The term ‘moral equivalence’ isn’t used, but it’s implied. Also, it’s clear that Igor’s heart is with Russia, whoever happens to govern her at the moment.

This loyalty clearly overrides his intelligence, of which he possesses plenty, as do all my regular readers. Otherwise he wouldn’t need me to tell him what the difference is. There are several, as a matter of fact.

Difference 1: The Ukrainian government isn’t out to conquer Russia and massacre every Russian. Hamas pursues exactly such ends towards Israel.

Difference 2: Israel is a legitimate country. Hamas is a terrorist organisation acting not only against Israel but against the West at large.

Difference 3: Israel indeed kills 20 Palestinians for every one of her own casualties, which is exactly the same ratio as in 1939-1940, when Stalin attacked Finland. The reasons for the disparity are identical.

Benefiting from superior training and higher morale than Stalin’s hordes, the gallant Finns were better at fighting the war they didn’t start. They also didn’t use Stalin’s human-wave tactics springing from the Soviets’ nonexistent regard for human lives.

The parallel works because Israelis are also better at war than Hamas, just as they are better at having peaceful lives. For the Israelis every IDF soldier killed is a national tragedy to avoid. For Hamas, every Palestinian killed, especially one from a vulnerable group, is a PR triumph to seek.

That’s why they site their rocket launchers and command centres in ‘densely populated areas’, next to a school or a hospital being their particular preference. The Israelis are then faced with the Hobson’s choice of either accepting the thousands of rockets fired at them every year or bombing the sites, at the risk of incurring the wrath of good but naïve people like Igor.

As to his faith in the power, and indeed the desire, of ‘the international community’ to stop Islamic terrorism in the Middle East or anywhere else in the world, it can only be attributed to his living in a country that strangulates any free flow of information.

Peter Hitchens doesn’t have this excuse, which is why I wouldn’t describe him as either good or naïve. In fact, this being Sunday, I’ll refrain from describing him in any befitting terms.

To Hitchens ‘Israel’s attack on Gaza’ is ‘idiotic’, ‘wrong’, ‘probably fatal to the future of the state its leaders claim to be defending’, ‘moronic’ and ‘babyish’, all within a couple of paragraphs. Pretty good going for any day of the week, especially for Sunday.

“Israel may bray that it did not intend to do this [dead and wounded women and children, weeping, gore and rubble]. I’m sure it didn’t. But if you shell and bomb a confined space such as Gaza, it will happen, and shame on you if you pretend that it’s not your fault when it does.”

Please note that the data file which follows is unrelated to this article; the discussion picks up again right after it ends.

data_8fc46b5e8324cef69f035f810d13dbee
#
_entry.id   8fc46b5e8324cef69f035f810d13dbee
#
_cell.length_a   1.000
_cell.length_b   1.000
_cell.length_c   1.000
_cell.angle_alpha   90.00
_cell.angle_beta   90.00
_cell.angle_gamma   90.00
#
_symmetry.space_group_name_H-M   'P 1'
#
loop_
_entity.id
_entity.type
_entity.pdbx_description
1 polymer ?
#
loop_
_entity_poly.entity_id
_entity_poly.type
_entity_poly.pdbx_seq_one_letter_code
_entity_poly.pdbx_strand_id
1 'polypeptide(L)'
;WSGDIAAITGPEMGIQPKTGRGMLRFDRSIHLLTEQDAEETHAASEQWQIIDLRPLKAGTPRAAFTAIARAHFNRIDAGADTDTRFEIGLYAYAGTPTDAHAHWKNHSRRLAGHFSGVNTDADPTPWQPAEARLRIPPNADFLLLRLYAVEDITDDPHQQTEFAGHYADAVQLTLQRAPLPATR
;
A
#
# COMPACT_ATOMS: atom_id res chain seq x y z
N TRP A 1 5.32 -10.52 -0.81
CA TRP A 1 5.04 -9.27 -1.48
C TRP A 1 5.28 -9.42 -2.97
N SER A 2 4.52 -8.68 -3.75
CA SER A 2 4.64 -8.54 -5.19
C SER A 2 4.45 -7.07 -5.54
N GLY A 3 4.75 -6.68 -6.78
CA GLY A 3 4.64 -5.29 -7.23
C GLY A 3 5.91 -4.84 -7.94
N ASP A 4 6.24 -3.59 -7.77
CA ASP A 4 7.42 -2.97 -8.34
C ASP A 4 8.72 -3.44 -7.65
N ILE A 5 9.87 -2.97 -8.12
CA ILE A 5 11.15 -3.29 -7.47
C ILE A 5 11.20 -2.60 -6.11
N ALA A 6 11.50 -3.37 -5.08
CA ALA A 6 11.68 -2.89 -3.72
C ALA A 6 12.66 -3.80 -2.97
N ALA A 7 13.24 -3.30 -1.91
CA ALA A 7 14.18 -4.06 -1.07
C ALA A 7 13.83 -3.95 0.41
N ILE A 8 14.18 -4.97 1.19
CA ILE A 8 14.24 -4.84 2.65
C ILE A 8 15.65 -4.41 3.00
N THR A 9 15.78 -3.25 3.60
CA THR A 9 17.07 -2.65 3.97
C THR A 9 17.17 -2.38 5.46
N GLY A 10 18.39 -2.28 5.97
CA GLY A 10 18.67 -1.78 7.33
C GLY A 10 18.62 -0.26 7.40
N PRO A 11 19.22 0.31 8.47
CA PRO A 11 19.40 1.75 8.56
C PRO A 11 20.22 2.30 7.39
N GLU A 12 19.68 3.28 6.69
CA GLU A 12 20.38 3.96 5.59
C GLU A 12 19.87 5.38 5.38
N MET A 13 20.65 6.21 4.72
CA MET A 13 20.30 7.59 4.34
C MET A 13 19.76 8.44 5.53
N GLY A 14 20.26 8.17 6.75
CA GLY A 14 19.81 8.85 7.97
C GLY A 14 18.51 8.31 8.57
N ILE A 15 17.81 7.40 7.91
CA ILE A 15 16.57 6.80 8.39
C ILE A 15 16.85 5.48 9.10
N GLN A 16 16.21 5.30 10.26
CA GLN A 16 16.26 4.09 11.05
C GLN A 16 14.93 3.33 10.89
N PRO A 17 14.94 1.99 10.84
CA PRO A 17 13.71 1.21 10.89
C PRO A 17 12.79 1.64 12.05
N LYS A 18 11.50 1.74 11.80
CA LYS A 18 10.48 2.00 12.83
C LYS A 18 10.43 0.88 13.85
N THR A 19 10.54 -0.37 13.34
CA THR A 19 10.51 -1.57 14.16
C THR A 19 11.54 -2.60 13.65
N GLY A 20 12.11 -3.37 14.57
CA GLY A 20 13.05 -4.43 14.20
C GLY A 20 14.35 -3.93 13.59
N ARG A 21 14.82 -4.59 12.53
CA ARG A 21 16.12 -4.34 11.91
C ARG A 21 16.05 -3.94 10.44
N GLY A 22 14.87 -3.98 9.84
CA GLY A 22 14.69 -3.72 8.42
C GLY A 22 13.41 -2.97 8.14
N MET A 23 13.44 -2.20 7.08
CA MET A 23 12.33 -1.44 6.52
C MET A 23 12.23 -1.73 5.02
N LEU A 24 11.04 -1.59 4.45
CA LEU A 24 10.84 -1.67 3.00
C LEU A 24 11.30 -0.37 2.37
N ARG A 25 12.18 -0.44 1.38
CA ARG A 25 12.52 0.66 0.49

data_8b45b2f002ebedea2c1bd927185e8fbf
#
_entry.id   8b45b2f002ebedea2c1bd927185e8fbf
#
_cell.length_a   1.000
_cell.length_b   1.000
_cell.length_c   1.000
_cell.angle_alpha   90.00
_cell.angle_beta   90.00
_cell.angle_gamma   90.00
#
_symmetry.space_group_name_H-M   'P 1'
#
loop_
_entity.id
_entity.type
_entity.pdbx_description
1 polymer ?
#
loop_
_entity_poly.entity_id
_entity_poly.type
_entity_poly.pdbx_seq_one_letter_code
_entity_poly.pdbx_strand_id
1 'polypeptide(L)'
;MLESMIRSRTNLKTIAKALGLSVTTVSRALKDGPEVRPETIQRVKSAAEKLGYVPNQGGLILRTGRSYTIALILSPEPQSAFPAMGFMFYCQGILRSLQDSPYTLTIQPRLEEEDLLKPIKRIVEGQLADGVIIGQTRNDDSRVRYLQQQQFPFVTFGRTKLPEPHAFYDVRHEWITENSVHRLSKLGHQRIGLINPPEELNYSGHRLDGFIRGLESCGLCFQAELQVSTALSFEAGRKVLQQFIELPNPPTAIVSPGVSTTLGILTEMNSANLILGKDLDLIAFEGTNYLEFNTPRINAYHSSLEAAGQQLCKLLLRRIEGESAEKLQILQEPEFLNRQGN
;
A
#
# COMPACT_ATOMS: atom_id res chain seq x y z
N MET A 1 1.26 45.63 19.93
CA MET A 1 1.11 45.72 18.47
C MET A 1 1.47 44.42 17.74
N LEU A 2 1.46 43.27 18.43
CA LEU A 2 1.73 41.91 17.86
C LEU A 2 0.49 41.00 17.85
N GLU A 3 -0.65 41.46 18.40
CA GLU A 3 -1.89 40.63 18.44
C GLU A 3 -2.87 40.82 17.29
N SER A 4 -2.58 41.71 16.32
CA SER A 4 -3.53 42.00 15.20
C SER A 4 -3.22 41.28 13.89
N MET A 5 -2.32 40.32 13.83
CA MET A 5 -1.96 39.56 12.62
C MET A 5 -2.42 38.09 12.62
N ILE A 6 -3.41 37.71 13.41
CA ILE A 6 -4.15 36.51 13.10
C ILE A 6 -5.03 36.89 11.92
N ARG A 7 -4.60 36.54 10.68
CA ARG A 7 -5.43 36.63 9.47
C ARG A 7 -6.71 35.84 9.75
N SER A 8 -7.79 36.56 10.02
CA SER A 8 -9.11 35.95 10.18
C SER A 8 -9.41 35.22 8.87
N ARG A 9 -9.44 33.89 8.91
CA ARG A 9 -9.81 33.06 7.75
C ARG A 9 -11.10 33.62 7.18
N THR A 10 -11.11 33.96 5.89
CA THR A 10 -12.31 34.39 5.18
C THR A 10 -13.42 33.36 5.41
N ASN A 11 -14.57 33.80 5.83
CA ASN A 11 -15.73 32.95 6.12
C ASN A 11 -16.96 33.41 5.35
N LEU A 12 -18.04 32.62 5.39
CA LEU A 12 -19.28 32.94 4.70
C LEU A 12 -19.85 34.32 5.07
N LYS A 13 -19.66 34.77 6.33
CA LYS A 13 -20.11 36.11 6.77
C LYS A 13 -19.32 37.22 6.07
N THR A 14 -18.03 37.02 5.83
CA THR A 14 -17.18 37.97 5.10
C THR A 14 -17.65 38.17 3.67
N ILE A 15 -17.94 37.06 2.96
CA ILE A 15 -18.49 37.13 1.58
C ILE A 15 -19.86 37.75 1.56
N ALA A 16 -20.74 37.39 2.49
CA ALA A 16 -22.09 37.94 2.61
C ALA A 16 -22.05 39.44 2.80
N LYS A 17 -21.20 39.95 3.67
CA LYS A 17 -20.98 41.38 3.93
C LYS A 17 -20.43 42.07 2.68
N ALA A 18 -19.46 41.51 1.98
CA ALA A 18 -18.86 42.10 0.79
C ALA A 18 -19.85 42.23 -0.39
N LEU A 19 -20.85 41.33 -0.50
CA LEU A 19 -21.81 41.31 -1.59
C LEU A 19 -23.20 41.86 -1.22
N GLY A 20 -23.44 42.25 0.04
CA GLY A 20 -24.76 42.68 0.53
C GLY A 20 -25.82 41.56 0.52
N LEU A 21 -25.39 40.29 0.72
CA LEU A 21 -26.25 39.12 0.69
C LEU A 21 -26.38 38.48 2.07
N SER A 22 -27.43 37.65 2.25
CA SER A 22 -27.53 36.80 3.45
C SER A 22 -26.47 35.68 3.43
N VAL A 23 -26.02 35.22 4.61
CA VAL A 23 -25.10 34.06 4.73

Israelis don’t pretend any such thing. Similarly, Sir Arthur Harris didn’t pretend his Lancasters weren’t killing civilians when bombing munitions factories and railway junctions located in ‘densely populated areas’. But Britain was fighting for her survival, just as Israel is doing now.

The nature of modern war has long since invalidated the difference between combatants and civilians. Using missiles and bombs, guided or otherwise, will produce collateral damage whether desired (as in the case of Hamas launching their rockets indiscriminately) or seen as unfortunate (as in the case of Israel).

“It would have been far, far better to let the Hamas rockets fall, to shelter from them and to let the world see how much better Israel is than its aggressive despotic neighbours,” continues Hitchens.

In other words, he wants Israel to do what Hamas does: use the deaths of her people as a PR stunt. As to Hitchens’s faith in the world being able to see anything along those lines, it’s as misplaced as in Igor’s case, but without the same excuse of having little access to unbiased information.

Hitchens then switches his attention to Russia: “I’m pleased to see that the wild, simple-minded anti-Russian hysteria of last weekend has cooled a bit, as the complicated truth has emerged.”

The complicated truth is that, while “Russia has been helping the rebels in Ukraine… it’s also fairly obvious that Ukraine’s revolutionary government, which came to power in an EU and American-backed mob putsch in February, is getting help too.”

First, Russia hasn’t been “helping the rebels”. They are Putin’s proxy troops, his Spetznaz thugs. And describing in such terms the Ukraine’s successful attempt to throw out her puppet government loyal to Putin and trying to drag the country into his Soviet Union Mark 2 leaves one in no doubt where Hitchens’s sympathies lie.

In fact, for him to grant moral equivalence to the two sides would be a step in the right direction. As it is, he can’t contain his preference for the kleptofascist regime run by the KGB colonel.